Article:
I think he needs to anticipate what the criticisms from Romney are and have a handful of responses in his back pocket.
Obama said in terms of the pace of withdrawal, he did not anticipate any sudden changes to the plan devised with NATO.
The media has come to anticipate fantastical sets, not to mention generous ticket allocations, at the Louis Vuitton shows.
Yet, let us anticipate the argument that traitors might draw up.
You should anticipate that as we get more information, our teams will provide you briefings.
“I do not anticipate much difficulty as to that,” answered the professor.
She was distrustful of the future, and apt to anticipate bad fortune.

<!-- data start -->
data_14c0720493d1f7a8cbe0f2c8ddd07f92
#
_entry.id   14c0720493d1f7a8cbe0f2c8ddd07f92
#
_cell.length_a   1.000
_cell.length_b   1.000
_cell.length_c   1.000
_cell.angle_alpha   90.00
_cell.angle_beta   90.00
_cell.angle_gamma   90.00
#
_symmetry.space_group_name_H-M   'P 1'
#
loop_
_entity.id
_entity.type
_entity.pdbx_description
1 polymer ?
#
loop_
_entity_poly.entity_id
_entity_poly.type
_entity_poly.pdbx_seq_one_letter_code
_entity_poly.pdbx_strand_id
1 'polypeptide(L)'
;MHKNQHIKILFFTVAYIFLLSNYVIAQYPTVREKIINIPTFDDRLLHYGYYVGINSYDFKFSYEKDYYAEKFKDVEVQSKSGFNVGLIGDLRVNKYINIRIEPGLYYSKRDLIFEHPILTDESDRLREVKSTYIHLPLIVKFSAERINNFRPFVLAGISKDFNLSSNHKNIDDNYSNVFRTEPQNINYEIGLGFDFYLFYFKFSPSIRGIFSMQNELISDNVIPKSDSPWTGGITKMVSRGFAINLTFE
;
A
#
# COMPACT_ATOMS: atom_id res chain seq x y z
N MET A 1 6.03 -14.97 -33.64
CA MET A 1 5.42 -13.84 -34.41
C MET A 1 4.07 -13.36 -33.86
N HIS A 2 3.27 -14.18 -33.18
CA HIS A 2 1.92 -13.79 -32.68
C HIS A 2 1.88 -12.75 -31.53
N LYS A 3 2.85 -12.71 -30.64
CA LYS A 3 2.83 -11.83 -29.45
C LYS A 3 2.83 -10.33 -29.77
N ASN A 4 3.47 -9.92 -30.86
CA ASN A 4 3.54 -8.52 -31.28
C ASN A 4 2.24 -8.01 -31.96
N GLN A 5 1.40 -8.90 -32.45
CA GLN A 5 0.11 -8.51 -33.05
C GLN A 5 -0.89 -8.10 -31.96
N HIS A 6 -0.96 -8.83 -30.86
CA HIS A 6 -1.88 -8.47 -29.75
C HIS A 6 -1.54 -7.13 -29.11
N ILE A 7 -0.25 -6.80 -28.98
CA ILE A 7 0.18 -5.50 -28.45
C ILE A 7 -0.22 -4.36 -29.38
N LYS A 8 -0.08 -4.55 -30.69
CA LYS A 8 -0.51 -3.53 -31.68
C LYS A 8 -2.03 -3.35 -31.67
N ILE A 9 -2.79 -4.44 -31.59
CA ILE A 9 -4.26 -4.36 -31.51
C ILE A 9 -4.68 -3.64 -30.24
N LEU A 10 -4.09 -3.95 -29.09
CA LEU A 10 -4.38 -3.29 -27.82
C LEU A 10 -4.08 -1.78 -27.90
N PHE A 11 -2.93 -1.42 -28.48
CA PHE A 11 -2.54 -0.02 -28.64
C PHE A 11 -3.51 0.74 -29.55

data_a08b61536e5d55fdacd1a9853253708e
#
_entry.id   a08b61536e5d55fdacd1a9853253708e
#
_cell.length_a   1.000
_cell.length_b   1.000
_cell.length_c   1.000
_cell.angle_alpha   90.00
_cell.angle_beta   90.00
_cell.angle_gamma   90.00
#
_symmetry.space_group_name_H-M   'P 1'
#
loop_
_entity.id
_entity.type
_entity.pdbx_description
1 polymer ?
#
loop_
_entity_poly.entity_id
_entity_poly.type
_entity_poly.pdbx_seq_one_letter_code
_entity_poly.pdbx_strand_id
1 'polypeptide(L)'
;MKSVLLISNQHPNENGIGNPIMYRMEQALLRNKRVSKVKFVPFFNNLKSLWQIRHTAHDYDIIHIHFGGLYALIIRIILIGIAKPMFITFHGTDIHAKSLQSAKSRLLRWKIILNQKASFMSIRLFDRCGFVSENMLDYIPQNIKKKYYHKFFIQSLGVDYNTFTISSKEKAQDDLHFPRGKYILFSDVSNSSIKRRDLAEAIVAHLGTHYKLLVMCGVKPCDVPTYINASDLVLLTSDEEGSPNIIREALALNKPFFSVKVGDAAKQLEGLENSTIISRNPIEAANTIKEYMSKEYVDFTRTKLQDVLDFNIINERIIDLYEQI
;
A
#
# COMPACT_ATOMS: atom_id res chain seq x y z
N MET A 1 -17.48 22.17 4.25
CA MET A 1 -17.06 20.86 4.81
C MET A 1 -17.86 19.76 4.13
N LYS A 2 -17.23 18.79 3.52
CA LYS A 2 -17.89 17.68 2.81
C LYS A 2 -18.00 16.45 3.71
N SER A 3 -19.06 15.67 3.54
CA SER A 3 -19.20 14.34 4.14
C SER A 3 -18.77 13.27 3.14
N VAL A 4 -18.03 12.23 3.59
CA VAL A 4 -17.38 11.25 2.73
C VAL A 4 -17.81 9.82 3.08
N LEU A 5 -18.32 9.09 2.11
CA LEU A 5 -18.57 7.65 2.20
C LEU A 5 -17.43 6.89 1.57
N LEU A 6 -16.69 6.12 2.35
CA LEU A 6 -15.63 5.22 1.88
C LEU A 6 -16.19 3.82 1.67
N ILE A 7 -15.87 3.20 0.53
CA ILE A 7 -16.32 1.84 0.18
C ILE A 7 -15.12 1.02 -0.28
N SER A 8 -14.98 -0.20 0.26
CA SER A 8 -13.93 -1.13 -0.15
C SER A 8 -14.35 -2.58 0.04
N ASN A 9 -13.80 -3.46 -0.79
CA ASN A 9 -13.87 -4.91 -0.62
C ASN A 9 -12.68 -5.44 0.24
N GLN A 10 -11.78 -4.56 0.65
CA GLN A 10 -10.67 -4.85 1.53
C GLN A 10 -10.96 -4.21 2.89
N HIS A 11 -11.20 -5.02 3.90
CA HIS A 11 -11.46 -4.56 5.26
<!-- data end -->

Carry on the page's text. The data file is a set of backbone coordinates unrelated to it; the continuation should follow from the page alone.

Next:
It was hoped to anticipate the demands of the Conference by a scheme of reform wider than they were likely to advise.
This junction O'Neill was determined to defeat, and did defeat it;—but let us not anticipate.
I was not; but both Hugh Atherton and myself were led to anticipate what the tenor of it would be.
1530s, "to cause to happen sooner," a back-formation from anticipation, or else from Latin anticipatus, past participle of anticipare "take (care of) ahead of time," literally "taking into possession beforehand," from ante "before" (see ante) + capere "to take" (see capable).
Later "to be aware of (something) coming at a future time" (1640s). Used in the sense of "expect, look forward to" since 1749, but anticipate has an element of "prepare for, forestall" that should prevent its being used as a synonym for expect. Related: Anticipated; anticipating.